Did you know every year 60 million unwanted gifts go to waste?
A big part of Christmas is wrapped around gifts. From Christmas markets to shops having enticing windows and online adverts all shouting out, enticing crowds to buy that “special gift”. Whether big or small, expensive, or low cost, many go to waste, and this contributes to a huge amount of carbon emissions impacting the environment not to mention the cost and impact on pockets.
The thought that goes into a gift can be as precious as the gift itself and it doesn’t have to be a bought or be expensive. Sometimes things we treasure the most are the memories and the thoughtfulness that come with it. From the actual gift itself to the process of wrapping it can add up to the cost and carbon footprint associated with it.
Gifting meaningful gifts sometimes can be tricky and many spend days searching and planning for that special gift that will give people that fuzzy Christmas feel. There are many ways round giving a low cost eco friendly yet thoughtful gift, from creating something out of recyclable materials to reusing that old jar sitting around empty, to going to one of the many local Christmas markets or shops to choose something. Handmade items are always a good point to start with whether its bought or made with your own two hands.
If you’re a bit stuck on what to do for someone and still want to keep it a surprise check out the Good Housekeeping website for some of their eco-friendly and sustainable gifts. Additionally, you could check out the local Green Durham website for information on local shops and businesses that may have something available at your doorstep. If you’re considering making gifts and need some inspiration check out some of the ideas on the Botanical Paperworks blog, they have some nifty tips on making bath bombs, home spreads and even homemade potpourri.
Recycling plays a big part in gifting too; not everything has to be bought new. There are many stores that sell electronics second hand, at a significantly low price too, which is better for money and most of the time are next-to-new quality, great option for if the kids are asking for expensive gifts like phones or a gaming console. However, when it comes to preowned, you can also buy accessories like jewellery, toys, books, and games. There are many shops, even online stores that can offer second hand, even people in your local community may be posting on social media to sell their preowned objects. If you’re still not sure on what to do sometimes asking the person what kind of things they like can also help with reducing waste and making sure what they get is something they will appreciate and treasure.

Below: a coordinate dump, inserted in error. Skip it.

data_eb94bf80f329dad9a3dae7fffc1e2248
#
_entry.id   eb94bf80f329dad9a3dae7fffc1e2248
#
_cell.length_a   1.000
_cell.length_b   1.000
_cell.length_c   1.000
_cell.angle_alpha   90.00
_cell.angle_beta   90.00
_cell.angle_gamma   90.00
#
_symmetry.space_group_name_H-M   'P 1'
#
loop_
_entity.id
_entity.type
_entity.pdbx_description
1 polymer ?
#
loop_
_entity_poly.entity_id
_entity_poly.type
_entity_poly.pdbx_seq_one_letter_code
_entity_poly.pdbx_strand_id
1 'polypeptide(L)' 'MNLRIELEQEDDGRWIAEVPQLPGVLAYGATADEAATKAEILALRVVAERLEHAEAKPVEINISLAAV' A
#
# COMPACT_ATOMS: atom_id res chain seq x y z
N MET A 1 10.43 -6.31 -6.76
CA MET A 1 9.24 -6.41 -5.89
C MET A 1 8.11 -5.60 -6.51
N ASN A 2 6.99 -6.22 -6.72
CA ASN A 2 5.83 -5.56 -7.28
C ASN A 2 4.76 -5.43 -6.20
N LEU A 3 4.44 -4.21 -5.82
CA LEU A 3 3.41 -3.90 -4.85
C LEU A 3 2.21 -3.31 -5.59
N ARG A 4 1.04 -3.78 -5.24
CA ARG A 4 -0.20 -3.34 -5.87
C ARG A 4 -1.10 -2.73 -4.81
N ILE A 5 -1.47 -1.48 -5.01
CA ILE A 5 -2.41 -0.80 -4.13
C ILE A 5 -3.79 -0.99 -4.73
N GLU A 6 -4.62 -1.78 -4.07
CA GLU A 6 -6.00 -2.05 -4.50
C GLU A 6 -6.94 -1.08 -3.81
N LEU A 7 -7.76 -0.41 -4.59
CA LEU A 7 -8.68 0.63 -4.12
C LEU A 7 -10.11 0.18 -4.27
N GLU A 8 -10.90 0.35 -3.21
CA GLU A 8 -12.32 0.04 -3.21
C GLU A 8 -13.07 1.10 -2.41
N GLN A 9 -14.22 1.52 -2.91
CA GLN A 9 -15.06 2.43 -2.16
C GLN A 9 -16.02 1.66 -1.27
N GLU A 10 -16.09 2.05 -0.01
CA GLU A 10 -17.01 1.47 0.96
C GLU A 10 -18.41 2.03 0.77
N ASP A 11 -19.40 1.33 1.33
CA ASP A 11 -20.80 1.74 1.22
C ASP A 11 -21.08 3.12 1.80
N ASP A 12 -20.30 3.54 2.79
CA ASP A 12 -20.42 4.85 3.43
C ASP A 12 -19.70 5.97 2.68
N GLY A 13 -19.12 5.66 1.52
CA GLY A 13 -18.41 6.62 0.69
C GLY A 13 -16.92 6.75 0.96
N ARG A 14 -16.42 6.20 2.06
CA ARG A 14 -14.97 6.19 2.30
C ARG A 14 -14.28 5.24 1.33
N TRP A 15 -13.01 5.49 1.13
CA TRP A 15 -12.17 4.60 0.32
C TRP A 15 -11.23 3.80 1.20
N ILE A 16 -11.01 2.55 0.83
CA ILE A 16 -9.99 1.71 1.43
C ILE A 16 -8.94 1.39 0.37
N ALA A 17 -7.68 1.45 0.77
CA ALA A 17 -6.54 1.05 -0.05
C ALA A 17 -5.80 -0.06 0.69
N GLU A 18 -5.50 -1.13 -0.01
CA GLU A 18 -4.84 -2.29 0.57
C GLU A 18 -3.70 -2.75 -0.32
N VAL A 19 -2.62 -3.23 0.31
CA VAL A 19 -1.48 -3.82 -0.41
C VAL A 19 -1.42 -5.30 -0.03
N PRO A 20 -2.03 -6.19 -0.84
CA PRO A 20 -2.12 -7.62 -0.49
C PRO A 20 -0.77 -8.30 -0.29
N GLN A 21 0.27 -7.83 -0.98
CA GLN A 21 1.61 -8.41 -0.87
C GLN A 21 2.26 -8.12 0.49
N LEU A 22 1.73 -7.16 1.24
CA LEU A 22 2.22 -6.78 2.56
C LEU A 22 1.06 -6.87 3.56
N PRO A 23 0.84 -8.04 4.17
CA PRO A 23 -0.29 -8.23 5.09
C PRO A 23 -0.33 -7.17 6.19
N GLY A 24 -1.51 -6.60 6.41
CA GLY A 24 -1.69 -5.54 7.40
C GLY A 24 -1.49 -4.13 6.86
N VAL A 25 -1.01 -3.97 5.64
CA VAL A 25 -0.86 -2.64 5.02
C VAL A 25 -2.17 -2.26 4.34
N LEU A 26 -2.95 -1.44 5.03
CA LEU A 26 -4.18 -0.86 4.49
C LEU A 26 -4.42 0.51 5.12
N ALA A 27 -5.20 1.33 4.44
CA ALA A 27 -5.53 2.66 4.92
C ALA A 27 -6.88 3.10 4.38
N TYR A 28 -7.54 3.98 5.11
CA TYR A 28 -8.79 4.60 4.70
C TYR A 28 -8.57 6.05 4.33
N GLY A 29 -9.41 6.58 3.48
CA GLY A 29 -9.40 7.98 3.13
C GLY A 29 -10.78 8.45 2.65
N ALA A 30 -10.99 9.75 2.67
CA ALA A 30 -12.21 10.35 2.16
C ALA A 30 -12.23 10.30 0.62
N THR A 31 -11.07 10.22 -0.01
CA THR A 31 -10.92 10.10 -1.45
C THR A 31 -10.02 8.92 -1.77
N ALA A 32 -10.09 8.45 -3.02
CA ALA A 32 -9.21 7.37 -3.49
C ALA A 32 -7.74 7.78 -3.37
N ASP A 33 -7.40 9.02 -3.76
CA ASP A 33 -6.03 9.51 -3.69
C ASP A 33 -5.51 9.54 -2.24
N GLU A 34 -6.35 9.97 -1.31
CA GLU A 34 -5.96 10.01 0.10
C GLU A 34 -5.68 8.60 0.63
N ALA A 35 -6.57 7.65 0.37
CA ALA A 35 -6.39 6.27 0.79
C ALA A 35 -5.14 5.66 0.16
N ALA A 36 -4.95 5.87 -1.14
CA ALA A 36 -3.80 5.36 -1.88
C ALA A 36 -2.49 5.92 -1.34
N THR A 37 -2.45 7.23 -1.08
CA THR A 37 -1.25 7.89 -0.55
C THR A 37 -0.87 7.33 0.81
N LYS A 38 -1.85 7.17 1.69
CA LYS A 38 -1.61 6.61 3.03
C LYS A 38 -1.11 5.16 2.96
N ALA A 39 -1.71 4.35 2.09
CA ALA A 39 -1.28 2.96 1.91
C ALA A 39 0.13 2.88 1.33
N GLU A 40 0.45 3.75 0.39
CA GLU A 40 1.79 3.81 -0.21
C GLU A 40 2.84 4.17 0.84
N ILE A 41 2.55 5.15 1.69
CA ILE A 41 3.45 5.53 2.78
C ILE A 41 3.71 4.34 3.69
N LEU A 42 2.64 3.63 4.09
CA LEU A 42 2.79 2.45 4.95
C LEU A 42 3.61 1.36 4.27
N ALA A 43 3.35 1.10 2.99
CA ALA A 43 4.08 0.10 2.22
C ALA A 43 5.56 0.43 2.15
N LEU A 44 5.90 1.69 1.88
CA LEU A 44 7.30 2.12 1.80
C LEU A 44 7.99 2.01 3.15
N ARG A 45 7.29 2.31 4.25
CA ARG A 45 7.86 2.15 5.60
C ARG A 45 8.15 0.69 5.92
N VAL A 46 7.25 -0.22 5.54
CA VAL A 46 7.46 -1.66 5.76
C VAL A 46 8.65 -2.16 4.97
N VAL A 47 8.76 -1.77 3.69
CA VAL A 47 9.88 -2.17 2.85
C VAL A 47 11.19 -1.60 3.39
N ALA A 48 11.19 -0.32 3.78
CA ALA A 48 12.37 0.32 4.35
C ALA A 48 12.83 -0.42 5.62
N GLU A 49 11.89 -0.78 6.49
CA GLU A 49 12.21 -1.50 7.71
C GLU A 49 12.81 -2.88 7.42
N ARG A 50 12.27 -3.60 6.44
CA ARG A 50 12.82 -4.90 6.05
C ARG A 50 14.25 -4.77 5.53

You don’t always have to go out and buy gifts, sometimes we have what is needed to make things either in cupboards sitting unused or even just at our doorstep. Just takes a little imagination and inspiration, all the while still being able to keep in the spirit of Christmas, without dipping into your pocket and keeping your carbon footprint low.
How to wrap it
Of course, once the gift is sorted then we think of wrapping it up and giving that extra touch for visual impact.
The most environmentally friendly way would be to use reusable fabric or recycled wrapping paper and you can use some string to tie it all together. Sometimes we are surrounded with items we could use from old newspapers and magazines to old t-shirts and even brown paper that comes with packages sometimes. Additionally, fabric sacks, bags and stockings are all great options to consider, they are reusable and look nice and make things easier to pack up. Even the regular gift bags that you can buy in stores can be used repeatedly, just change the label or don’t use it at all.
Keep in mind that most wrapping paper isn’t always recyclable causing huge amounts of waste, so if you do buy rolls of wrapping paper, try to not buy glittery or shiny wrapping paper, and avoid plastics. There are many sustainable low cost to no cost options on the market, from recycled paper to sustainably sourced and even compostable wrapping paper. If you are buying paper, lookout for the Forest Stewardship Councils certificate and keep an eye out on the items’ description as labels will tell you whether it’s recyclable or not.
The air ambulance service has shared some nifty sustainable gift wrapping ideas that you may find helpful too.